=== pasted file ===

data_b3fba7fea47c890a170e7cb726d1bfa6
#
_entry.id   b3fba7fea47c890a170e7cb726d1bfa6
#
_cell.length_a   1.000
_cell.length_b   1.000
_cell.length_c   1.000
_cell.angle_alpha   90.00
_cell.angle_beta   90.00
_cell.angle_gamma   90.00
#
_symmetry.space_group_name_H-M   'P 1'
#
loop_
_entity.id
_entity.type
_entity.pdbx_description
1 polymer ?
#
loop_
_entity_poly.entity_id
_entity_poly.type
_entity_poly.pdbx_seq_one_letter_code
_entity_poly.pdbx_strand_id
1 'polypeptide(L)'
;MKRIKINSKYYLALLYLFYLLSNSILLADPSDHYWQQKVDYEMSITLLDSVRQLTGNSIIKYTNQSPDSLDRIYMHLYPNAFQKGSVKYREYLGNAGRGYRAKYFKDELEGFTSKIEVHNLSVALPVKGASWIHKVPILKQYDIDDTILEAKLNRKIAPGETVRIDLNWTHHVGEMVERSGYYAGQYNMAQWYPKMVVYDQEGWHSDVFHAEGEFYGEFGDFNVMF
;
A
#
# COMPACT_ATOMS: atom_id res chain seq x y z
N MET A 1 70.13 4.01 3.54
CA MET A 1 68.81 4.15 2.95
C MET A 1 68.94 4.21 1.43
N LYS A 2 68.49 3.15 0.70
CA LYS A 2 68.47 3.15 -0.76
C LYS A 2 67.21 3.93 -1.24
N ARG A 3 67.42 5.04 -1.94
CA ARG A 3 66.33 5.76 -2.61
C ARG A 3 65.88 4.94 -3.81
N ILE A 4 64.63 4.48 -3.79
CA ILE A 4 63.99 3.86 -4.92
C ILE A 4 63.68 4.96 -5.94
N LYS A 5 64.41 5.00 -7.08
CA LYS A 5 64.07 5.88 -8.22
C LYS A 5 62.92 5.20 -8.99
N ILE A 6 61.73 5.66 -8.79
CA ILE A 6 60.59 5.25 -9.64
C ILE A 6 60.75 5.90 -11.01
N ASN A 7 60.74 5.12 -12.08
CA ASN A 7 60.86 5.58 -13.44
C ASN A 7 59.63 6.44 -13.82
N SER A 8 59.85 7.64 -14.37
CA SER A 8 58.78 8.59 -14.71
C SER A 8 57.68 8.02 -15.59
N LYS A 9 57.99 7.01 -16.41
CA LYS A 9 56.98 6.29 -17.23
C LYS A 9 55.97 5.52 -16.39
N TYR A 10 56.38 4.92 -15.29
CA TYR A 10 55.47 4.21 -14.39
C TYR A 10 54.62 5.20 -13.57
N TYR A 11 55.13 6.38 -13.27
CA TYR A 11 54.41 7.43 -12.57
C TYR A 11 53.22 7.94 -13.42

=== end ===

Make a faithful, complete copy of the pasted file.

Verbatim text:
data_b3fba7fea47c890a170e7cb726d1bfa6
#
_entry.id   b3fba7fea47c890a170e7cb726d1bfa6
#
_cell.length_a   1.000
_cell.length_b   1.000
_cell.length_c   1.000
_cell.angle_alpha   90.00
_cell.angle_beta   90.00
_cell.angle_gamma   90.00
#
_symmetry.space_group_name_H-M   'P 1'
#
loop_
_entity.id
_entity.type
_entity.pdbx_description
1 polymer ?
#
loop_
_entity_poly.entity_id
_entity_poly.type
_entity_poly.pdbx_seq_one_letter_code
_entity_poly.pdbx_strand_id
1 'polypeptide(L)'
;MKRIKINSKYYLALLYLFYLLSNSILLADPSDHYWQQKVDYEMSITLLDSVRQLTGNSIIKYTNQSPDSLDRIYMHLYPNAFQKGSVKYREYLGNAGRGYRAKYFKDELEGFTSKIEVHNLSVALPVKGASWIHKVPILKQYDIDDTILEAKLNRKIAPGETVRIDLNWTHHVGEMVERSGYYAGQYNMAQWYPKMVVYDQEGWHSDVFHAEGEFYGEFGDFNVMF
;
A
#
# COMPACT_ATOMS: atom_id res chain seq x y z
N MET A 1 70.13 4.01 3.54
CA MET A 1 68.81 4.15 2.95
C MET A 1 68.94 4.21 1.43
N LYS A 2 68.49 3.15 0.70
CA LYS A 2 68.47 3.15 -0.76
C LYS A 2 67.21 3.93 -1.24
N ARG A 3 67.42 5.04 -1.94
CA ARG A 3 66.33 5.76 -2.61
C ARG A 3 65.88 4.94 -3.81
N ILE A 4 64.63 4.48 -3.79
CA ILE A 4 63.99 3.86 -4.92
C ILE A 4 63.68 4.96 -5.94
N LYS A 5 64.41 5.00 -7.08
CA LYS A 5 64.07 5.88 -8.22
C LYS A 5 62.92 5.20 -8.99
N ILE A 6 61.73 5.66 -8.79
CA ILE A 6 60.59 5.25 -9.64
C ILE A 6 60.75 5.90 -11.01
N ASN A 7 60.74 5.12 -12.08
CA ASN A 7 60.86 5.58 -13.44
C ASN A 7 59.63 6.44 -13.82
N SER A 8 59.85 7.64 -14.37
CA SER A 8 58.78 8.59 -14.71
C SER A 8 57.68 8.02 -15.59
N LYS A 9 57.99 7.01 -16.41
CA LYS A 9 56.98 6.29 -17.23
C LYS A 9 55.97 5.52 -16.39
N TYR A 10 56.38 4.92 -15.29
CA TYR A 10 55.47 4.21 -14.39
C TYR A 10 54.62 5.20 -13.57
N TYR A 11 55.13 6.38 -13.27
CA TYR A 11 54.41 7.43 -12.57
C TYR A 11 53.22 7.94 -13.42